Dec 26, 2010 5:32:00 PM

Anonymous said...
Yes, I'm not a member of Newsong NOC or of Newsong Irvine, so I don't know who you are. I genuinely wish I did, so I could talk with you in person. Do you see how the leadership of Newsong did it? They told the members of NOC and Irvine; they did it, I assume, respectfully and not in some gossipy, trashy fashion such as you've done here. I googled service times for Newsong NOC and stumbled upon your incendiary crap. Unfortunately. Hey, buddy, quit crying about my comments. You published it, deal with the consequences of your actions. Zero facts, indeed. You've provided me with everything I need to conclude you're an immature kid looking to be noticed. I'm fascinated by your self-confession that your 14+ hours working the sound system somehow makes you like a super-special Christian. The good news is despite this blog, despite your desperate desire for regard and attention, despite your incredible smallness, our God is bigger. Taking you to task on this is my personal mission. I'll try to find out who you are from the NewSong people and hopefully we will chat in person.
Dec 29, 2010 7:15:00 PM

Sigh... zero facts and a whole lot of baseless accusations. Now I have my own stalker who's "personal mission" is to harass me on my blog. Great.

We'll see at the end of all this whether my troll is mature and responsible enough to apologize for all those insults hurled my way. I'm not going to hold my breath...

Saturday, December 25, 2010

Little Fat Sheep

We went to a hot pot place in Hacienda Heights for dinner. I think I've been there once before but they moved to a new location within the same shopping plaza. It's more of a Taiwanese style hot pot place so it's different from restaurants in Chengdu.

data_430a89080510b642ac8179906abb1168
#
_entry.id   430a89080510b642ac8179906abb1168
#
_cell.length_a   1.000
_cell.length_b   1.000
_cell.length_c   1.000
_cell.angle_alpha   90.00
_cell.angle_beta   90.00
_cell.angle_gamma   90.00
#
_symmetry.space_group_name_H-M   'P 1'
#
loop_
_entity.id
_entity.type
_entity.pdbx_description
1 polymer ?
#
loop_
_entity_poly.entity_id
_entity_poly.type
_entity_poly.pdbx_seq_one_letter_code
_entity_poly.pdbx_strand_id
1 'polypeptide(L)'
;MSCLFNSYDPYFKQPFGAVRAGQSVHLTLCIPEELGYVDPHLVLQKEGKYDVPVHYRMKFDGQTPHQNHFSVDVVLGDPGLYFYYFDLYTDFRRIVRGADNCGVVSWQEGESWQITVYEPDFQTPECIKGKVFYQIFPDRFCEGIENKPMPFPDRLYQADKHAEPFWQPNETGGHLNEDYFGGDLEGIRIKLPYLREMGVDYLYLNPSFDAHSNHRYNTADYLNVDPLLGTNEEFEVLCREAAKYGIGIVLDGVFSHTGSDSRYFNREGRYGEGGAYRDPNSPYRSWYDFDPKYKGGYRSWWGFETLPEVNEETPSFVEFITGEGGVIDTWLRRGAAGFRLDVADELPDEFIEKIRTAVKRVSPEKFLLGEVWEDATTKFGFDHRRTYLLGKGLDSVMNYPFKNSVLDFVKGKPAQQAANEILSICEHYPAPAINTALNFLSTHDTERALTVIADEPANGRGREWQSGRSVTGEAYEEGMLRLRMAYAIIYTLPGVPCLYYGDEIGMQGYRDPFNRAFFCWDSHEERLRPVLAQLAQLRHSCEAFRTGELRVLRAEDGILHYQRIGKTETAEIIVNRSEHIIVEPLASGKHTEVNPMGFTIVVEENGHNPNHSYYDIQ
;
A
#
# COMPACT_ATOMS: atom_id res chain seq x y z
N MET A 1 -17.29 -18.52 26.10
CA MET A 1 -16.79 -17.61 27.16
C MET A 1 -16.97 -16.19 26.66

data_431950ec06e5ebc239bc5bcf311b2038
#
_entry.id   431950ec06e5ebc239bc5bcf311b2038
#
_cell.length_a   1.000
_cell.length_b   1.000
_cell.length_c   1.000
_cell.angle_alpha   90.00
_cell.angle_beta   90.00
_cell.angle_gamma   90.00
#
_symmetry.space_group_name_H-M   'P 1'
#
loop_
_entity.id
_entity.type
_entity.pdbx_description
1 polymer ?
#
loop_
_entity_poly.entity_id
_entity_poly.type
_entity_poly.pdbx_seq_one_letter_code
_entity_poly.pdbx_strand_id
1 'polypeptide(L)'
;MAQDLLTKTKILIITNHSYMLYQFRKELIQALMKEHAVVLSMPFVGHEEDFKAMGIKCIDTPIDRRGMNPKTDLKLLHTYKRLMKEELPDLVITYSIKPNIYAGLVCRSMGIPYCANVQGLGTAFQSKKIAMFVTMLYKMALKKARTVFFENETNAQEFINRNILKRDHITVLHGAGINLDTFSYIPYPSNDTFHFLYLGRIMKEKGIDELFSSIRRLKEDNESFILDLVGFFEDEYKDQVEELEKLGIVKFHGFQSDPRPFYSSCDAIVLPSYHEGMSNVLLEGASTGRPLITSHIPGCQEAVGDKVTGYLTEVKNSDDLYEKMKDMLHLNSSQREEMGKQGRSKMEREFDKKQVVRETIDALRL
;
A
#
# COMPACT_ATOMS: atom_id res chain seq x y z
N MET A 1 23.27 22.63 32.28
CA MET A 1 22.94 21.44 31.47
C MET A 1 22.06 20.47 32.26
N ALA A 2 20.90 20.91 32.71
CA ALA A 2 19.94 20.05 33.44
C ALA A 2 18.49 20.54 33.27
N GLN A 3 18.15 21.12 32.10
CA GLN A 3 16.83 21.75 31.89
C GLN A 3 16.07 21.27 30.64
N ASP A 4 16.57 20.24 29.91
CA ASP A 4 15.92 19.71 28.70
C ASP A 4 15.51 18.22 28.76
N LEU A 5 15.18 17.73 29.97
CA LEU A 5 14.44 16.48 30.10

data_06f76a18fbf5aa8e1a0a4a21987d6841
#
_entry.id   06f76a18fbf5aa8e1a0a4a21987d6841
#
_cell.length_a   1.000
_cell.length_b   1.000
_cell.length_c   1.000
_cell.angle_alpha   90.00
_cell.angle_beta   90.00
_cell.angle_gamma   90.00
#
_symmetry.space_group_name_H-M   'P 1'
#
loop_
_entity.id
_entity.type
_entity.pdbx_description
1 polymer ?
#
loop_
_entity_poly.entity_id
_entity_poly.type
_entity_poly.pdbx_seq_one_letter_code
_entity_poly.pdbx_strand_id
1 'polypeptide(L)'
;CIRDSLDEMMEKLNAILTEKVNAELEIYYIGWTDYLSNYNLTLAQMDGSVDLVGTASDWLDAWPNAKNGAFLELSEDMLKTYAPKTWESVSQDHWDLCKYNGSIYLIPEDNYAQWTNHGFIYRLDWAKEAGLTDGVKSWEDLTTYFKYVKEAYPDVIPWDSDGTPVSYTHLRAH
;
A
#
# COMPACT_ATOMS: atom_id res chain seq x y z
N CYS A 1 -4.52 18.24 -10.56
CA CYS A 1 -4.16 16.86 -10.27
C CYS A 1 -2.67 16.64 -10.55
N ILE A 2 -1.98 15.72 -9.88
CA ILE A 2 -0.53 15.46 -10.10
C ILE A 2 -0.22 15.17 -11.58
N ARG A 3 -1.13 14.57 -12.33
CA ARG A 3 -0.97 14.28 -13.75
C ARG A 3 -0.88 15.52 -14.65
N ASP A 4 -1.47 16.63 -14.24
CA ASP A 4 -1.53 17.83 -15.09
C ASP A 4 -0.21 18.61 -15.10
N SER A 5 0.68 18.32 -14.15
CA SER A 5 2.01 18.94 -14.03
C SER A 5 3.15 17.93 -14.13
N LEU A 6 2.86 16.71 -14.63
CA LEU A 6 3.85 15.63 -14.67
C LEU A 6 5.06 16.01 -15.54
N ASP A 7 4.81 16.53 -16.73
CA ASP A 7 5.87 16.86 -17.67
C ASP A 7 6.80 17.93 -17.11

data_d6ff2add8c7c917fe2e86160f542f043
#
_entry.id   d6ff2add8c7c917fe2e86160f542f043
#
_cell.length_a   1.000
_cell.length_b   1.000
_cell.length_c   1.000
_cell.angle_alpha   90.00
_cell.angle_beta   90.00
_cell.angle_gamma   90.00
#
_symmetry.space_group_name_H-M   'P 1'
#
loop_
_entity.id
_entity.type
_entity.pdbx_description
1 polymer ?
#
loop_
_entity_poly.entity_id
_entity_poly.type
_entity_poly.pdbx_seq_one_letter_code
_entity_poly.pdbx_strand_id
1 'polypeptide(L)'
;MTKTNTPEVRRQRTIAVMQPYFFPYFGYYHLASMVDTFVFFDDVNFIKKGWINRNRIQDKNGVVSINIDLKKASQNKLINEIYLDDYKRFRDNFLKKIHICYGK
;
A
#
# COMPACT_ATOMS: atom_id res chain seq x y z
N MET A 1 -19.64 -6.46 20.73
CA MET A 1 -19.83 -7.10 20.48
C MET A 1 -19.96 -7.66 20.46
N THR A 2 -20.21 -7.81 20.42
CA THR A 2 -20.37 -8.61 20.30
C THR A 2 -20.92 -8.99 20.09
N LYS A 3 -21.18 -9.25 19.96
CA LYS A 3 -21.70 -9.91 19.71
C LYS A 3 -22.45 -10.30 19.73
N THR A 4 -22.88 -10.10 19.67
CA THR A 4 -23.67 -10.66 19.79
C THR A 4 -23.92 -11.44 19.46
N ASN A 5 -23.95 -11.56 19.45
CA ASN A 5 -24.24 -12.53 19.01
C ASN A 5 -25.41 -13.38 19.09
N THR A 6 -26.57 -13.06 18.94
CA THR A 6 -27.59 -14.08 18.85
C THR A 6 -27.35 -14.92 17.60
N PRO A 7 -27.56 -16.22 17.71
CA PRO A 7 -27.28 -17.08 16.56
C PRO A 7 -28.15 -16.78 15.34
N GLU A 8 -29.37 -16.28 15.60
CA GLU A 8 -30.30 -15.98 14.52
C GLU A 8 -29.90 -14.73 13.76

Since there were 5 + 2 of us, we ordered two separate pots. This is the half/half pot with original and spicy soups.

My parents and I just got the regular soup base. The spicy soup base is also different from what we had in Chengdu, which is more of a spicy oil than soup.

We ordered only one serving of each ingredient and shared it across both pots.

The soup base has some Chinese medicine stuff in it but was pretty good. We managed to finished almost all the food we ordered. The total bill came out to ~$120; in Chengdu, four of us had hot pot for dinner and it only cost ~$20.

Religious Persecution... in China

AP News
Benedict's traditional holiday speech highlighted the tensions between Beijing and the Vatican and the dangers facing minority Christians in Iraq, where militants have used violent attacks to try to drive them out of the country.

"May the birth of the savior strengthen the spirit of faith, patience and courage of the faithful of the church in mainland China, that they may not lose heart through the limitations imposed on their freedom of religion and conscience but, persevering in fidelity to Christ and his church, may keep alive the flame of hope," Benedict prayed.